I very much enjoyed the approach taken with these books and also with the conclusion as it was not where I thought this saga would end up. I choose the word saga, as I do not believe this will be the end of the story since the world created has much more potential. Overall I thought the author was true to his characters and that the conflicts and resolutions were in keeping with the combatants at the time. On a side note, without giving it away, I thought for sure I knew who the guilty party was regarding an atrocity committed in part I, but as usual, I was wrong.
That entire story line could make an interesting read on it's own. This is an excellent alternative history series and I was very glad I purchased them. I am moving on to Stalin's Hammer, which I understand to be more of a, "set in the same universe," type of story more so than a sequel, but I do not care. If John Birmingham wrote it, I am sure it will be terrific! I do like how the author has mixed 'old' tech with the 'new' [modern] tech in the series, especially this book. He has done a good job of it so far. I also like how the author has included dates with each chapter.
I think it helps the narrative; it helps create a sense of what is happening and how much time has elapsed. The first two books did not have this 'feature' and it showed. It bugs me to no end that the Allies 'are so far behind' in the technological race [as it were] and yet Thots so far: It bugs me to no end that the Allies 'are so far behind' in the technological race [as it were] and yet the Germans and Russians 'are so far ahead' with no justification for it. This novel takes place eighteen months [nearly two years] after the second novel; it is during the time when America's industrial base is geared up for wartime production, yet it seems to have made no difference.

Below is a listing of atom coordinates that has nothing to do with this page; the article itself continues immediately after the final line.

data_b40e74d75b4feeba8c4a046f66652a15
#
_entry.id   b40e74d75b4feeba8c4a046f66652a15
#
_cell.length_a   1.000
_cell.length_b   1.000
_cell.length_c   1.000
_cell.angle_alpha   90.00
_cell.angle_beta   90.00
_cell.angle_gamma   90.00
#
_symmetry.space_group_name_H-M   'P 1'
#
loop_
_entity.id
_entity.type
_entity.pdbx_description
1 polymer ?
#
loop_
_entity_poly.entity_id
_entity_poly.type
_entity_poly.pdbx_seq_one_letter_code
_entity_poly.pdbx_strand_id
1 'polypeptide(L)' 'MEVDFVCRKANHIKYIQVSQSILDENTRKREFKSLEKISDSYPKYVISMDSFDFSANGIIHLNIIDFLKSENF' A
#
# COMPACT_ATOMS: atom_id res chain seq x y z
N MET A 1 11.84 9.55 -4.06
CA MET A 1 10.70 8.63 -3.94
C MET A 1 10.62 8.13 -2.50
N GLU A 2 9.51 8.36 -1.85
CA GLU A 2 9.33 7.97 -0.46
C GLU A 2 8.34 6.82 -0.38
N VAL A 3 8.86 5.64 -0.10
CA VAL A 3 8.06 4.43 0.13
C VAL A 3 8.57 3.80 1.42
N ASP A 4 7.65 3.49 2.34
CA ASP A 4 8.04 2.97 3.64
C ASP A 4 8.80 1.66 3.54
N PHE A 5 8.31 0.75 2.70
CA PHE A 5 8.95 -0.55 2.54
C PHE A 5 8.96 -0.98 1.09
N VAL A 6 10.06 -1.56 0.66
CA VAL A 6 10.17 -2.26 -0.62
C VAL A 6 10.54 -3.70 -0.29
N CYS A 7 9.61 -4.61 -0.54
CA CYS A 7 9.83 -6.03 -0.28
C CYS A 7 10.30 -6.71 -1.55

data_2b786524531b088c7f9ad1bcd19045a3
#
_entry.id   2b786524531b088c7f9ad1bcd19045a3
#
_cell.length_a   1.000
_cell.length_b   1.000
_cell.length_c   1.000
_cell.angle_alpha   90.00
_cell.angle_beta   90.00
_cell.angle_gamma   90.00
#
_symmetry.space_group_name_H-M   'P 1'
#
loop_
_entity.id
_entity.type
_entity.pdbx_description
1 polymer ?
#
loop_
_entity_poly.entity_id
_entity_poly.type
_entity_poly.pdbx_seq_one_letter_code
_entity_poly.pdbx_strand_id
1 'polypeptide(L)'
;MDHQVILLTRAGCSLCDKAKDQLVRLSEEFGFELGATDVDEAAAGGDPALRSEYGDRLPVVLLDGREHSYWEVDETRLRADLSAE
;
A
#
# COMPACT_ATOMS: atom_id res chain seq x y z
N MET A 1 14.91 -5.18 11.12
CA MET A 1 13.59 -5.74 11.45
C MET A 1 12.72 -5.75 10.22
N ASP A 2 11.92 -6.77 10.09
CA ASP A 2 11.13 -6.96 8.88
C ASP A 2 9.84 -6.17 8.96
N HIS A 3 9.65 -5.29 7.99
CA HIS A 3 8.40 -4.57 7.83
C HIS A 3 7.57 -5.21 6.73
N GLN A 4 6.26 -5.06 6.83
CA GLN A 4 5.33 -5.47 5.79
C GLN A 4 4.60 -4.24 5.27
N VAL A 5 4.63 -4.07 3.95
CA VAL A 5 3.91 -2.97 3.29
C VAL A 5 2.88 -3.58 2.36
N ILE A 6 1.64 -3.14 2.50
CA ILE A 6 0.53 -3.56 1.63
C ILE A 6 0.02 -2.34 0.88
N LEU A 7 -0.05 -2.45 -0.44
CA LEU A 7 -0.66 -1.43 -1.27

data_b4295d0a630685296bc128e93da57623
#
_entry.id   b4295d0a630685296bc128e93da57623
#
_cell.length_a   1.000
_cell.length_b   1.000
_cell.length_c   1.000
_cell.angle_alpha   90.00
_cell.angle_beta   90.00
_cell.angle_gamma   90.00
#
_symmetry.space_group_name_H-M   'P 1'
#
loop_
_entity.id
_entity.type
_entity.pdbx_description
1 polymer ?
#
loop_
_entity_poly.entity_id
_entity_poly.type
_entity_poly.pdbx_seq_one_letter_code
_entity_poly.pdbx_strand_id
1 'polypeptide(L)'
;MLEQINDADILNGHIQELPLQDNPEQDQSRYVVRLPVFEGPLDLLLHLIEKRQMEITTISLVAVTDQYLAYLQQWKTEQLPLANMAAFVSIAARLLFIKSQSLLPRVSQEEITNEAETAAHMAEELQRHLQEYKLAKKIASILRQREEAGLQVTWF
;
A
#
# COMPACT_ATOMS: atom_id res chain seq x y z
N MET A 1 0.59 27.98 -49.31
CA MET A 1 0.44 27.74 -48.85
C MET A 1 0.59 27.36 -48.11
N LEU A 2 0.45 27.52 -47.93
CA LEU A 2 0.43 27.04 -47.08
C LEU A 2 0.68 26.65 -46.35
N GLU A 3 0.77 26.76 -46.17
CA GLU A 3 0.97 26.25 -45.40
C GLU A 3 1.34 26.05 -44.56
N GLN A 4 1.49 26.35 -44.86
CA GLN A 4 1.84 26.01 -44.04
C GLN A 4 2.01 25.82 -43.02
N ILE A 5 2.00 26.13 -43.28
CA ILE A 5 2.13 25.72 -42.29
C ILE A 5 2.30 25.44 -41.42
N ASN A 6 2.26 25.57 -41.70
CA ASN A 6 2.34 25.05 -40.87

Yet the Russians are supposed to have created advanced testing centers out in the middle of nowhere and created advanced tech faster than the rest of the world?
You think you know how things are going to work out but you're left with enough doubts and misgivings that you just have to carry on to the next page, the next chapter Then there is the background information immersed in the details of the actual events giving the readers a flavor of actions. The final surprise, the identification of the murderer of two military personnel who were part of the time traveling taskforce was a fitting end to the series. I thought that it was very indicative of the journey and the role of the characters - they were pulled out of their own time in which they had been fighting a war that has gone on for 20 years, with no end in sight. Only 1 left in stock - order soon. And as an example of cross-cultural pollination, the author has a scene with music playing on the radio, a disco tune, Born to be Alive, covered by Glenn Miller and his big band.
Not to come across as judgmental, but this is the hardest part of the book to swallow, and it is kind of ruining it for me. I'm about halfway through the book - I figure I should finish it in the next day or so.
Hopefully it gets better. Oooooh, that was a dirty trick! And I thought she had died! By a German execution squad, no less!
I should have known my joy was for naught! We learn she's the only survivor a couple of pages later; her advanced future-armor [sounds funny, saying that] saved her miserable hide [drat it all! There was something about that scene in the book; I loved it.
I think it was the best scene for far. I actually 'liked' it more, by the end, than I did the second book and even the first book. I liked it enough to give it three stars. Maybe it has to do with view spoiler [three Bs hide spoiler ] being view spoiler [used to nuke Berlin off the face of the Earth, I don't know; it was hide spoiler ] too cool, though, or with view spoiler [the Japanese kamikaze carrier being allowed to 'nuke' the Russian nuclear facility off the face of the Earth before being sunk, setting back the Russian program indefinitely and hide spoiler ] 'making things right' [so to speak].